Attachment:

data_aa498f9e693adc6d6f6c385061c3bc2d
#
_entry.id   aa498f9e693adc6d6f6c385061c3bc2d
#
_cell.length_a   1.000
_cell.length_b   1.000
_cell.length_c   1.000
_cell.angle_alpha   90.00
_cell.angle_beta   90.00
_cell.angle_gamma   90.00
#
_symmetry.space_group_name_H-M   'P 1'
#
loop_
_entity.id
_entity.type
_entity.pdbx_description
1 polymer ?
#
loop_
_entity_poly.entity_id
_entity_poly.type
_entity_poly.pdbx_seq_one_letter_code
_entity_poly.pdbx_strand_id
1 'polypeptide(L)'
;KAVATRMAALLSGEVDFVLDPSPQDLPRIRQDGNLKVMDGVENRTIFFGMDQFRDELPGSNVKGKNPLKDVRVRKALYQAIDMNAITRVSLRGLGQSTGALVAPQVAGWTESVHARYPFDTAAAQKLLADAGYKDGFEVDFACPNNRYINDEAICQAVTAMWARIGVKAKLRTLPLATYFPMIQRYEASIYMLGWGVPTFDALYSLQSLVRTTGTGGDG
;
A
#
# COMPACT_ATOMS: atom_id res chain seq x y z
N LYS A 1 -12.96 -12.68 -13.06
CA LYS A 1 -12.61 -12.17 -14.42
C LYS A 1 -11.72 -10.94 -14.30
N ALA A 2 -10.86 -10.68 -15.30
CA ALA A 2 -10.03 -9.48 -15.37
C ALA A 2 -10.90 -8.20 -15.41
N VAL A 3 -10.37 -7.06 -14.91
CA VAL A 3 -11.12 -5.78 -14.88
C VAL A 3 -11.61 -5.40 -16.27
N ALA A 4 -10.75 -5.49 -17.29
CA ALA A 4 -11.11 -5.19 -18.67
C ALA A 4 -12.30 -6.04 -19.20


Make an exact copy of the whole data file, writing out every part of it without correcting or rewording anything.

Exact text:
data_aa498f9e693adc6d6f6c385061c3bc2d
#
_entry.id   aa498f9e693adc6d6f6c385061c3bc2d
#
_cell.length_a   1.000
_cell.length_b   1.000
_cell.length_c   1.000
_cell.angle_alpha   90.00
_cell.angle_beta   90.00
_cell.angle_gamma   90.00
#
_symmetry.space_group_name_H-M   'P 1'
#
loop_
_entity.id
_entity.type
_entity.pdbx_description
1 polymer ?
#
loop_
_entity_poly.entity_id
_entity_poly.type
_entity_poly.pdbx_seq_one_letter_code
_entity_poly.pdbx_strand_id
1 'polypeptide(L)'
;KAVATRMAALLSGEVDFVLDPSPQDLPRIRQDGNLKVMDGVENRTIFFGMDQFRDELPGSNVKGKNPLKDVRVRKALYQAIDMNAITRVSLRGLGQSTGALVAPQVAGWTESVHARYPFDTAAAQKLLADAGYKDGFEVDFACPNNRYINDEAICQAVTAMWARIGVKAKLRTLPLATYFPMIQRYEASIYMLGWGVPTFDALYSLQSLVRTTGTGGDG
;
A
#
# COMPACT_ATOMS: atom_id res chain seq x y z
N LYS A 1 -12.96 -12.68 -13.06
CA LYS A 1 -12.61 -12.17 -14.42
C LYS A 1 -11.72 -10.94 -14.30
N ALA A 2 -10.86 -10.68 -15.30
CA ALA A 2 -10.03 -9.48 -15.37
C ALA A 2 -10.90 -8.20 -15.41
N VAL A 3 -10.37 -7.06 -14.91
CA VAL A 3 -11.12 -5.78 -14.88
C VAL A 3 -11.61 -5.40 -16.27
N ALA A 4 -10.75 -5.49 -17.29
CA ALA A 4 -11.11 -5.19 -18.67
C ALA A 4 -12.30 -6.04 -19.20